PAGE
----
I found Letter to a Christian Nation a difficult book to read. It is, after all, a book whose purpose is to criticize one of the things I hold most dear—the church of Jesus Christ. While certainly deliberate and measured as these things go, it is still something of a rant against religion in general, Christianity in particular, and, at its narrowest focus, those who call themselves by the name of Christ (and hence, the one they call themselves after).

With the publication of The End of Faith in 2004 Sam Harris became one of the more prominent American atheists and he is often grouped together with his British counterparts Richard Dawkins and Christopher Hitchens. Though no less militant than these Brits, he has a measure of American charm that makes him appear a little less hostile and perhaps a little more credible. Not too many people, having seen Hitchens or Dawkins in action, would like to sit down and converse with them. Harris, though, is more affable; more personable. He is also a capable writer and a clear communicator. And where the latest volumes from the other men have been criticized for long-windedness, Harris’ book is a mere 91 pages. The book is original and interesting more for its format than for its arguments. In terms of content, it offers little that is new in the genre. It is the same arguments Christians have faced and refuted time and time again.

The book is really a letter. This letter is a response to arguments Christians use to defend their beliefs and an attempt to “demolish the intellectual and moral pretensions of Christianity in its most committed forms.” It’s a letter to a Christian nation calling it to secularize, to wake up and understand the danger posted by Christianity and other religions.. Religion, it seems, is the enemy of reason. Reason is, of course, the hope of humanity. But Harris’ disgust towards Christianity seems not to allow him to maintain his focus. This letter to a nation is really a letter to religious people who may or may not be Christian; certainly the “Christian” as Harris uses it would apply to the majority of the U.S. population whether or not they show the marks of a Christian as defined by the Bible.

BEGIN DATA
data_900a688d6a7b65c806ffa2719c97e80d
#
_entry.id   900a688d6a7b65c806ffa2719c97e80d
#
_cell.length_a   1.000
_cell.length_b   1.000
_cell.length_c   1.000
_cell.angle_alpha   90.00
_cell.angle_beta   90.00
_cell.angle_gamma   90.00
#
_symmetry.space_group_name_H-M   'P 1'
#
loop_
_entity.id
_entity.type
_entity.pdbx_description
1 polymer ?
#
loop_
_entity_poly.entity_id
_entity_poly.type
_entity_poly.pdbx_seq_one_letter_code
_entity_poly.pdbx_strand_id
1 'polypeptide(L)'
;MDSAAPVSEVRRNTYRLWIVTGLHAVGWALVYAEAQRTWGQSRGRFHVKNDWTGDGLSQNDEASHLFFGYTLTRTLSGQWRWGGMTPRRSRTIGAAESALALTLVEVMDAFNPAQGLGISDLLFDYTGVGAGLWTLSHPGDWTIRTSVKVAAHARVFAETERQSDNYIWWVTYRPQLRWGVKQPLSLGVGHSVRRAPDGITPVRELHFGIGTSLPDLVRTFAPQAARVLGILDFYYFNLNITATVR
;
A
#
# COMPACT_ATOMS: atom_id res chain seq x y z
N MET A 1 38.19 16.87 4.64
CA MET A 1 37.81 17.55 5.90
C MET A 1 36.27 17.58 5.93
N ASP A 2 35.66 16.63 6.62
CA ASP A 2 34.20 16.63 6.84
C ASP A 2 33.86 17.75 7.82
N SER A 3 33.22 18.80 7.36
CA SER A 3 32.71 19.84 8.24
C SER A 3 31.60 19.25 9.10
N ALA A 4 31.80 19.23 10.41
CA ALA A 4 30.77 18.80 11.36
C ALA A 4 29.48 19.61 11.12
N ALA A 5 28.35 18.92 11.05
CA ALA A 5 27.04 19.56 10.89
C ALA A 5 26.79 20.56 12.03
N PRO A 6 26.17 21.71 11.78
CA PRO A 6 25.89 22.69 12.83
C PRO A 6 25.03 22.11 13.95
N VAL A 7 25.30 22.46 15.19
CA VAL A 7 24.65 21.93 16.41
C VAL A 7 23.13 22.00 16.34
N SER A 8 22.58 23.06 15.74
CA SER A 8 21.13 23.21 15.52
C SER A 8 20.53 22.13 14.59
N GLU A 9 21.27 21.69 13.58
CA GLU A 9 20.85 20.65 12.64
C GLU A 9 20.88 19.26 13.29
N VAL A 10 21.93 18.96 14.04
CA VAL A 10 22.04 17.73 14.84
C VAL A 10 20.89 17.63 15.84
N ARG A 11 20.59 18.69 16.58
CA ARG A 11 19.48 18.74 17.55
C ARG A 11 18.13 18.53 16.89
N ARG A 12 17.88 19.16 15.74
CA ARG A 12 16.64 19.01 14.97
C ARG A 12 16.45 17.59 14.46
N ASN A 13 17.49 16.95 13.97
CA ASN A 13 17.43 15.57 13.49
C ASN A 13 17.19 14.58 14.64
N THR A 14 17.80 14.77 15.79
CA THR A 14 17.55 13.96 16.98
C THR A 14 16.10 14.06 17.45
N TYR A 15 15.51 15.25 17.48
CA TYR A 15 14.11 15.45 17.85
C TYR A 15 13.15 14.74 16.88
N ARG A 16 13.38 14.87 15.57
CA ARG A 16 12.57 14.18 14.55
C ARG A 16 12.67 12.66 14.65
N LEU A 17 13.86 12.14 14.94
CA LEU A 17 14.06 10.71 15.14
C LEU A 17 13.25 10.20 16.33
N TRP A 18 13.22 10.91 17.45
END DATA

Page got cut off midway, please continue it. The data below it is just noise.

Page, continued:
And so Harris moves quickly but deliberately from point to point, touching briefly on many of the common arguments used against Christianity and against religion. It is one of thousands of religions each of which claims to hold the truth; the Bible is a grossly immoral and imperfect book; the Bible is unnecessary as a foundation to our morality; that people of all stripes to good deeds and more good deeds than Christians; that God, if He is real, would be horrifically unjust and powerless were He to allow or inflict all the suffering we see in the world; that religion is an opponent to science rather than being able to coexist with science; and so on. These are all arguments we have heard before (as recently as last year’s release of The God Who Wasn’t There it seems to me.). As I said, there is nothing really new in this book’s content. Its appeal and success owes, in my view, primarily to the author and his style combined with the utter accessibility of the volume. And, of course, atheism is a hot topic these days, perhaps particularly among young people.

Because this is simply a review, I will not take the time to answer Harris’ charges. Truthfully, because there are so many, it would take a similarly-sized volume to answer them successfully. And, in fact, Douglas Wilson has done just this in his newly-released Letter from a Christian Citizen, a book that will be reviewed right here in the very near future. For now, suffice it to say that Letter to a Christian Nation is valuable in providing a concise summary of the common arguments against Christianity. They are all here and are explained well. As mentioned at the outset, I did not find it easy to read simply because it cuts deep to have someone attack something (and Someone) I love so much. Yet I’m glad I took the time to read it. It leaves no doubt where Harris stands and where the points of conflict are between Christian and the modern atheist.